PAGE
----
India’s Defence Research and Development Organisation (DRDO) has successfully test-fired the Advanced Air Defence (AAD) endo-atmospheric interceptor missile which will form part of the country’s Ballistic Missile Defence (BMD) shield.
The supersonic ballistic interceptor, also called as Ashwin, was launched from the Launch Complex-IV (LC-IV) of the Integrated Test Range (ITR) facility on the Abdul Kalam Island off the coast of Odisha at 11.25 am local time.
The interceptor missile was, for the first time, fired against multiple electronically simulated targets, all mimicking the trajectory of a medium range ballistic missile (MRBM) launched from 1500 km away. The control and command system then selected one target among the simulated targets to make the interception.
A defence official was quoted as saying by the Indian Express that the missile has demonstrated its killing capability paving the way for its early induction. “Several tests of the missile conducted earlier were against single target. But this one was against multiple targets for the first time. It was an excellent mission accomplished,” he added.
The Advanced Air Defence (AAD) interceptor is a single-stage, solid-fueled anti-ballistic missile (ABM) designed to intercept incoming ballistic missiles in the endo-atmosphere region at an altitude of around 30 km (19 mi). The guidance system of the missile has an inertial navigation system (INS), mid-course updates from ground based radar and active radar homing in the terminal phase. It is 7.5 m (25 ft) tall, weighs around 1.2 t (1.2 long tons; 1.3 short tons) and a diameter of less than 0.5 m (1 ft 8 in).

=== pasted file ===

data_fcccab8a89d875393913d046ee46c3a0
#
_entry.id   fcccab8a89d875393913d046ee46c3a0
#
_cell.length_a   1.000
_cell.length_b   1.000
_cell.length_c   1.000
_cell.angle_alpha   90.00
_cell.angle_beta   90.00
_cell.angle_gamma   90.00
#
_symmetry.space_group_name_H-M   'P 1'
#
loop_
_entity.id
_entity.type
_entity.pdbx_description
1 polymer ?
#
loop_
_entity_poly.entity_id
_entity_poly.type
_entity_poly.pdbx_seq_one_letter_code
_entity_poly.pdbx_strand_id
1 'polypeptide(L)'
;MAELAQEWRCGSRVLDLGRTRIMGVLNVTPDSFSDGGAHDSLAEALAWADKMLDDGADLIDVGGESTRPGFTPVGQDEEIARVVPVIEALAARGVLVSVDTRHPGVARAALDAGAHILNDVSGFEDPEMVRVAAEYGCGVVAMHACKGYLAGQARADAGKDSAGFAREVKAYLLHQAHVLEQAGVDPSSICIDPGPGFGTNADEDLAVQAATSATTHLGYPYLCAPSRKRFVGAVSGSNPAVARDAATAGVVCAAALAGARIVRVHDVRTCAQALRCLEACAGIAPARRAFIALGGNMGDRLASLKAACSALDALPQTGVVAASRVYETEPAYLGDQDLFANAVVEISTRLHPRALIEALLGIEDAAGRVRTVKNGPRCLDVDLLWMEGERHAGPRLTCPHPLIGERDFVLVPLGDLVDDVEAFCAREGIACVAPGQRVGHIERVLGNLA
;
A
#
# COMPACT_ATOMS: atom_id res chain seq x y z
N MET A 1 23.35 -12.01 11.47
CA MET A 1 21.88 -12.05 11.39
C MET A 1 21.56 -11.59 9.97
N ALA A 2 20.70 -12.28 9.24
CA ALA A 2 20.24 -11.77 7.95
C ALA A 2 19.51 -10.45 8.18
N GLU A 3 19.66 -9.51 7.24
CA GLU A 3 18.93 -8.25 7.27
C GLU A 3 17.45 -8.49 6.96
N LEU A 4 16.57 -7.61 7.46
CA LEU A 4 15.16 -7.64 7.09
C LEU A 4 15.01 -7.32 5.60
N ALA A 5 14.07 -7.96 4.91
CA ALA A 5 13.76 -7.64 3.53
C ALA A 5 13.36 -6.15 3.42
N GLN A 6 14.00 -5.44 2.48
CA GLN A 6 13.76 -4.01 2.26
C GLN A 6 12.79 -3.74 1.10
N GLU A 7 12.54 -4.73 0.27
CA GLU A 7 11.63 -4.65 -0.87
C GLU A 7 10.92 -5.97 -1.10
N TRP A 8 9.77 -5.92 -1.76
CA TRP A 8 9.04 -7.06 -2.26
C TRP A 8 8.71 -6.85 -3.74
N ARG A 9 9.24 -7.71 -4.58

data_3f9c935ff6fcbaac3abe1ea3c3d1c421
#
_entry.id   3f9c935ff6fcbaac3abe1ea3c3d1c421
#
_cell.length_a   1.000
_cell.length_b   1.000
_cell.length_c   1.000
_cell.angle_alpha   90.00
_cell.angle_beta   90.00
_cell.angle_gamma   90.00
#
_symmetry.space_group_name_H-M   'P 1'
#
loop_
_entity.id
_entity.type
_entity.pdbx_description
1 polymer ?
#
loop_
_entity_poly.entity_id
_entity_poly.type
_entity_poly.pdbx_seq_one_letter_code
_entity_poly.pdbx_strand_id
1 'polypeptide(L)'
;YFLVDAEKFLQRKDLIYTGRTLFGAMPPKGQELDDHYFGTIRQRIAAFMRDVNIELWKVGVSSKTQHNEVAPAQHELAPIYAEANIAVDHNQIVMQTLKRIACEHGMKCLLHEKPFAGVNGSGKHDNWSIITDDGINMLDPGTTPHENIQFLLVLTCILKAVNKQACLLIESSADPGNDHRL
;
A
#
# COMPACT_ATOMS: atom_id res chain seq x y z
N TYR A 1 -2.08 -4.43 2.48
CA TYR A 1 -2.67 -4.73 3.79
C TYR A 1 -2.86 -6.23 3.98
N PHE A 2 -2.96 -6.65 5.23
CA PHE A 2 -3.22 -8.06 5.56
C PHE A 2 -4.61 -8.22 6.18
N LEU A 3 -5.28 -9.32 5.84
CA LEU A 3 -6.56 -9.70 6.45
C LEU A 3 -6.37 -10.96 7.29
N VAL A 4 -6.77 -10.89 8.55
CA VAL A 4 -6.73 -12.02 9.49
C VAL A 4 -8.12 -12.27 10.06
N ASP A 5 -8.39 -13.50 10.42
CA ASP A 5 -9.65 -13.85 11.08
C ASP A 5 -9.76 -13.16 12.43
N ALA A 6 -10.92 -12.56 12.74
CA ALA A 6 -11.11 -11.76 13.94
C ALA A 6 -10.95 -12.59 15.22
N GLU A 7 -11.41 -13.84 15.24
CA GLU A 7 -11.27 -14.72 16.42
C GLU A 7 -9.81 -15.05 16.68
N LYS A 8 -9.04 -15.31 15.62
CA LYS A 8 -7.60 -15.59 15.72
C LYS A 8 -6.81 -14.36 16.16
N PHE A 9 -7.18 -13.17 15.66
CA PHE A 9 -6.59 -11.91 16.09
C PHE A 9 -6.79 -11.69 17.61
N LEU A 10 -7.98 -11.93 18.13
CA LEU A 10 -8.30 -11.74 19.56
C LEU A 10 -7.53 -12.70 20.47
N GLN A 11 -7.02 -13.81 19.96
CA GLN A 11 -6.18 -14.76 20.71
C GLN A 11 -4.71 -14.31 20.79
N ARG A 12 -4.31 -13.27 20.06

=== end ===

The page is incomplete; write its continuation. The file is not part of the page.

The AAD interceptor was successfully tested on December 6, 2007, when it intercepted a modified Prithvi-II missile acting as an incoming ballistic missile enemy target. The endo-atmospheric interception was carried out at an altitude of 15 km (9.3 mi).
The Indian Ballistic Missile Defence Programme is an initiative to develop and deploy a multi-layered ballistic missile defence (BMD) system to protect from ballistic missile attacks. Introduced in light of the ballistic missile threat from mainly Pakistan, it is a double-tiered system consisting of two land and sea-based interceptor missiles, namely the Prithvi Air Defence (PAD) missile for high altitude (exo-atmospheric) interception, and the Advanced Air Defence (AAD) Missile for lower altitude (endo-atmospheric) interception.
The two-tiered shield should be able to intercept any incoming missile launched from 5,000 kilometres away. The system also includes an overlapping network of early warning and tracking radars, as well as command and control (C2) posts.
The PAD was tested in November 2006, followed by the AAD in December 2007. With the test of the PAD missile, India became the fourth country to have successfully developed an anti-ballistic missile system, after United States, Russia, and Israel. The system has undergone several tests but system is yet to be officially commissioned.